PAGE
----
ambystomid protein coding loci

Richard Gordon gordonr at cc.UManitoba.CA
Fri Feb 26 12:02:27 EST 1999


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>We have initiated a project to test for conservation of gene order
>(conserved synteny) between Ambystoma and genomically-well characterized
>vertebrate species.

Dear Randall & David,
This is terrific news for those of us who have had to explain that our
axolotls have the second largest genome, and only 42 known mutations.

I've proposed that one reason gene order is preserved is that genes are
logically arranged in developmental cascades that correspond to steps of
differentiation, and that the genes in these cascades would tend, for
evolutionary reasons (rapid radiation), to stick together. Thus, if we
labelled genes by the earliest tissue in which they are expressed, we might
see the tissue labels clustering together. I call such labelling a GEM
(Gene Expression Map, see book in my signature).

The differentiation cascades are apparently organized in a tree, which we
call the differentiation tree. It is essentially the lineage tree of
embryonic and adult tissues. Now, Ambystoma mexicanum is the only organism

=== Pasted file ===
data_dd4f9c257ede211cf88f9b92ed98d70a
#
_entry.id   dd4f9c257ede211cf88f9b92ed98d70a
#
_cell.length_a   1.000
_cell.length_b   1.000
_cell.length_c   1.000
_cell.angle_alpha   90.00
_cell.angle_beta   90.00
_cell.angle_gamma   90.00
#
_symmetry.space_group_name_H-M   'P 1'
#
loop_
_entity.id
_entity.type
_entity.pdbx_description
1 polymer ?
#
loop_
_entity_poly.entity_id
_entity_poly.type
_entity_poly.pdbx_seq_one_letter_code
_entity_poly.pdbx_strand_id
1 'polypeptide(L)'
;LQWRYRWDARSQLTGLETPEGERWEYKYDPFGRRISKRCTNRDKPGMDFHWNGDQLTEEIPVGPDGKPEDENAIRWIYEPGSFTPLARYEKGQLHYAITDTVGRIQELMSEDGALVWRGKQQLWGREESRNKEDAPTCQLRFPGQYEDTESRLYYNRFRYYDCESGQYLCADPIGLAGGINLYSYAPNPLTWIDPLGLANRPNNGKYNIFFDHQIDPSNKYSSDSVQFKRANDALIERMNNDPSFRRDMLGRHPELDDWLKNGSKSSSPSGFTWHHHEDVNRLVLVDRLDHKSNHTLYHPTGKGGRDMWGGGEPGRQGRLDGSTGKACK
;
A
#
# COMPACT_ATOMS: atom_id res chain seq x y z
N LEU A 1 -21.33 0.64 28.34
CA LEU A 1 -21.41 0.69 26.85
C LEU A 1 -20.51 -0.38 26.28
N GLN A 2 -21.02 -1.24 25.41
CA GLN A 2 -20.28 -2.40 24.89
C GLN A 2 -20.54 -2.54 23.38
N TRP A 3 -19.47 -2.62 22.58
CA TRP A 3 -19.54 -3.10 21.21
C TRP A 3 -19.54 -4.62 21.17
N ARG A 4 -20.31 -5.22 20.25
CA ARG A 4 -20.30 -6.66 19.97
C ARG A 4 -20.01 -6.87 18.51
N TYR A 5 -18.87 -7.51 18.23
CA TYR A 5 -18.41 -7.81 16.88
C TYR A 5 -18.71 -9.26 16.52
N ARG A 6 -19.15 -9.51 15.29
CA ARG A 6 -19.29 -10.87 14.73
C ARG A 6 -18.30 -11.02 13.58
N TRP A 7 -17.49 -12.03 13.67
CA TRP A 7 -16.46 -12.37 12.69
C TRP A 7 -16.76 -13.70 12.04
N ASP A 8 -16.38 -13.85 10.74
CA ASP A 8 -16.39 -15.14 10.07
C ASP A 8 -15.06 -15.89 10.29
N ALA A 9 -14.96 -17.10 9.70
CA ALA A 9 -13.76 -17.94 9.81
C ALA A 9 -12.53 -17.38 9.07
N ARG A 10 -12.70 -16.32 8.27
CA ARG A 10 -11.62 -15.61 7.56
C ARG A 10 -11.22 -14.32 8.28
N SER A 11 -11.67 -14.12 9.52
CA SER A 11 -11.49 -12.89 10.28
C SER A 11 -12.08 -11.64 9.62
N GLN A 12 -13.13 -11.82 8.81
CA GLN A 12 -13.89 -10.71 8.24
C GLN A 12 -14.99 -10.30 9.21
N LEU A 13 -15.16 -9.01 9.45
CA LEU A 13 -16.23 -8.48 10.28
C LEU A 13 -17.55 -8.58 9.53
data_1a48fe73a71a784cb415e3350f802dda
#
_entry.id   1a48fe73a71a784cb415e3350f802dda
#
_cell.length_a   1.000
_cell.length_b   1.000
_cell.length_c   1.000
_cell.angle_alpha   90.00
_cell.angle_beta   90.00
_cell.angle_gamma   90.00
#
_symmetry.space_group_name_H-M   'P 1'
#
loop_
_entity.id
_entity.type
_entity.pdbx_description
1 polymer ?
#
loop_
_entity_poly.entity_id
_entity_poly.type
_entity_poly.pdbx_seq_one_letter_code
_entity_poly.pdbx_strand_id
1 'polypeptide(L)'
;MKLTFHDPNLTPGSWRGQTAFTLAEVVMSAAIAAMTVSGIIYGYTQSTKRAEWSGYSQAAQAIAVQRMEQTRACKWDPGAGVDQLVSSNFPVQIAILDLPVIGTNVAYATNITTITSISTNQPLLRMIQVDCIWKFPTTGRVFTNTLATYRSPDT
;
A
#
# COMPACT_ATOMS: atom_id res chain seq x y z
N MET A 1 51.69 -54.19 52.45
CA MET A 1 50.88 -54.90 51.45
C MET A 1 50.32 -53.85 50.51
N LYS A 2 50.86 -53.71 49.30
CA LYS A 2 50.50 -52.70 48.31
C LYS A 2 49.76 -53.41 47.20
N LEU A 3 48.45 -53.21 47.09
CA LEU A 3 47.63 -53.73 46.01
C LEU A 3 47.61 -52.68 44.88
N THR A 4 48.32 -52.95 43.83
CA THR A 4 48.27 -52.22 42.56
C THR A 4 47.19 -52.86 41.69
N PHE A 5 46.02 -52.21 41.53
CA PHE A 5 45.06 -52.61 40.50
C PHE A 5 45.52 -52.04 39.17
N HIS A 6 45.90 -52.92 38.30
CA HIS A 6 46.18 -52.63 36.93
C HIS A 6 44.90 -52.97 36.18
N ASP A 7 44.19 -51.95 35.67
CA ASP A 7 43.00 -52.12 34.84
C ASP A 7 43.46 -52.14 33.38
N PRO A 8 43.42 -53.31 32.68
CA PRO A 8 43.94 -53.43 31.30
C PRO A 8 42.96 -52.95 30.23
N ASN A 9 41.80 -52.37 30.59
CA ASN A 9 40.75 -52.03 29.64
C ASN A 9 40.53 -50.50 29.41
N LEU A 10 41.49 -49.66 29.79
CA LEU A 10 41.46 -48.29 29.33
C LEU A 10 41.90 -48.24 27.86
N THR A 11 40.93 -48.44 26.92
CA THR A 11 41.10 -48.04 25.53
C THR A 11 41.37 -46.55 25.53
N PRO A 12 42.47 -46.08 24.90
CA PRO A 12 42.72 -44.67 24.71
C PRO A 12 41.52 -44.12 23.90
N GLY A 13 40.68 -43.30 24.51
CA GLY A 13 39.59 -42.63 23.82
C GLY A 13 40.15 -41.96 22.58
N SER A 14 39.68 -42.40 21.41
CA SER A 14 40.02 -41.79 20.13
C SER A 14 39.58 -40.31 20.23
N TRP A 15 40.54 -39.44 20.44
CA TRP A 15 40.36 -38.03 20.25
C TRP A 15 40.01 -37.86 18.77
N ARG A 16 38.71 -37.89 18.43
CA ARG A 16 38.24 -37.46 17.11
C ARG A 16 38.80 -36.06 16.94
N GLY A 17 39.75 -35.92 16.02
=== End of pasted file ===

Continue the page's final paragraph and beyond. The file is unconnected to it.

for which a substantial chunk of the differentiation tree has been worked
out*, except for nematodes. Thus we could also determine to what extent the
differentiation tree of an organism can be read right off the genome via
its GEM.

In terms of candidate proteins, then, anything expressed in early
embryogenesis that is known to have homologs would be excellent to try.
Perhaps the work could be coordinated with whole mount staining of embryos
at different stages, to obtain the tissue with earliest expression, and
thus begin to construct the urodele GEM.
Yours, -Dick Gordon

*Gordon, R., N. K. Björklund & P. D. Nieuwkoop (1994). Dialogue on
embryonic induction and differentiation waves. Int. Rev. Cytol. 150,
373-420.

*Björklund, N.K. & R. Gordon (1994). Surface contraction and expansion
waves correlated with differentiation in axolotl embryos. I. Prolegomenon
and differentiation during invagination through the blastopore, as shown by
the fate map. Computers & Chemistry  18(3), 333-345.

Dr. Richard Gordon, Radiology, U. Manitoba, HSC, 820 Sherbrook Street,
Winnipeg R3A 1R9 Canada, Phone: (204) 789-3828, fax: (204)
787-2080/forthcoming book: The Hierarchical Genome & Differentiation Waves:
Novel Unification of Development, Genetics & Evolution:
http://www.wspc.com.sg/books/lifesci/2755.html




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